FIGS. 38-41 show enlarged views of the light emitting diode (LED) light source 8 contemplated for use as a part of the most preferred embodiment of the present invention. FIG. 38 is a top view of light source 8, while FIG. 39 is a first side view of light source 8, and FIG. 40 is a second side view of light source 8 taken at 90-degrees to that shown in FIG. 39 and showing both of its electrical leads. In addition, FIG. 41 is a perspective view of light source 8. Although in the most preferred embodiment of the present invention it is contemplated for light source 8 to be a light emitting diode (LED), the features desired in light source 8 are low power consumption, compact size, enhanced brightness of the emitted light, and a low amount of heat produced during light production, and any technology meeting these requirements could also be used. Light source 8 is secured against mount 5 e in bracket 5, and soldered to circuit board 7. Thus, when a light emitting diode (LED) is used it would not need to be replaceable, as it would be expected to have an average useful life of approximately 50,000 hours. Also, although the most preferred embodiment of the present invention has only one light source 8, the use of more than one light source 8 as a part of the present invention should also be considered within its scope.

FIGS. 42-45 show enlarged views of the snap-in battery compartment cover 9 used as a part of the most preferred embodiment of the present invention. FIG. 42 is a top view of battery compartment cover 9, while FIG. 43 is a first side view of battery compartment cover 9, and FIG. 44 is a second side view of battery compartment cover 9 taken at 90-degrees to that shown in FIG. 43. Additionally, FIG. 45 is a perspective view battery compartment cover 9 showing cover 9 having a generally rectangular configuration, with two spaced-apart tabs 9 a positioned along one of its longer sides and a cut-out 9 b on one of its ends used to create two tabs 9 c that assist in securing battery compartment cover 9 between battery compartment 6 and bracket 5. FIGS. 42 and 43 also show the two locking snap-in tabs 2 d employed to seal battery compartment cover 9 over the interior chamber 6 b of battery compartment 6. It is preferred for battery compartment cover 9 to be made from plastic and have a snap-in connection to battery compartment 6. To replace a battery in the most preferred embodiment of the present invention, one would first lift the removable, assembled multi-part top unit comprising main body 2, light shield 3, and cap 13 from base 1. Then, holding main body 2 and light shield 3 in separate hands, light shield 3 would be twisted counterclockwise to separate it from main body 2. Subsequently, the tip of a finger could be inserted through the D-shaped cut-out (not separately numbered) in bracket 5, and through the large side cut-out 6 c, and then used to push on slot 9 e to disengage locking snap-in tabs 9 d. Battery compartment cover 9 can then be grasped and lifted from its position of use. Once battery exchange takes place, reverse steps will reassemble battery compartment 6 and its cover 9, and then can be used to reattach light shield 3 to main body 2. Battery replacement is easy and fast, typically taking a maximum of three minutes (or less).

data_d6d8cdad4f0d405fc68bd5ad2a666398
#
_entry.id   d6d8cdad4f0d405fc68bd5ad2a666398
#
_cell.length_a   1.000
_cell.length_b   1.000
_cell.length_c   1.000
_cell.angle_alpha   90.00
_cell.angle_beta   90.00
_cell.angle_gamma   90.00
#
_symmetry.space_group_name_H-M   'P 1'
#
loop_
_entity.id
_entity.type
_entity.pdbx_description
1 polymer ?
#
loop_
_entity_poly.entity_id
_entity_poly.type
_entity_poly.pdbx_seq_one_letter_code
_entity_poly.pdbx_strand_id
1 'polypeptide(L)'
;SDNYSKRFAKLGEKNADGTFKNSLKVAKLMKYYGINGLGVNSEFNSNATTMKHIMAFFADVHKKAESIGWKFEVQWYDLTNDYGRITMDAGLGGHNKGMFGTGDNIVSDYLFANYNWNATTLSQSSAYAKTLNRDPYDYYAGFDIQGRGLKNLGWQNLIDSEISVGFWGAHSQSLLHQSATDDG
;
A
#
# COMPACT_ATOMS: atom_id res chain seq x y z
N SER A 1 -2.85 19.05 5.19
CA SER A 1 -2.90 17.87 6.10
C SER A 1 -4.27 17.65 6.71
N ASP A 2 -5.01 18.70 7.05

FIGS. 46-49 show enlarged views of the electrically-conductive battery spring 11 used as a part of the most preferred embodiment of the present invention. FIG. 46 is a first side view of battery spring 11, while FIGS. 47 and 48 respectively provide a top view of battery spring 11 and a second side view of battery spring 11 taken at 90-degrees to that shown in FIG. 46. In addition, FIG. 49 is a perspective view of battery spring 11. Although the configuration of the battery spring 11 shown in FIGS. 46-49 is preferred, its shape and the materials used may vary, as long as it fulfills its intended function of securing a the ends of a rechargeable or disposable battery against battery contact 12.

FIGS. 50-54 show enlarged views of the electrically-conductive battery contact 12 used as a part of the most preferred embodiment of the present invention. FIG. 50 is a top view of battery contact 12, while FIG. 51 is a first side view of battery contact 12, and FIG. 52 provides a second side view of battery contact 12 taken at 90-degrees to that shown in FIG. 51. In addition, FIG. 53 is a perspective view of battery contact 12 showing its top surface, and the raised contact button 12 a placed in direct contact with one end of a battery housed within battery compartment 6 or battery spring 11. An independent battery contact 13 is used in connection with each end of a battery housed within battery compartment 6. While the configuration shown in FIGS. 50-54 for battery contact 12, such as its perimeter configuration or surface appearance, is not critical, it may differ from that shown only if it is still able to successfully fulfill its intended function as part of the electrical connection required for light source 8 operation.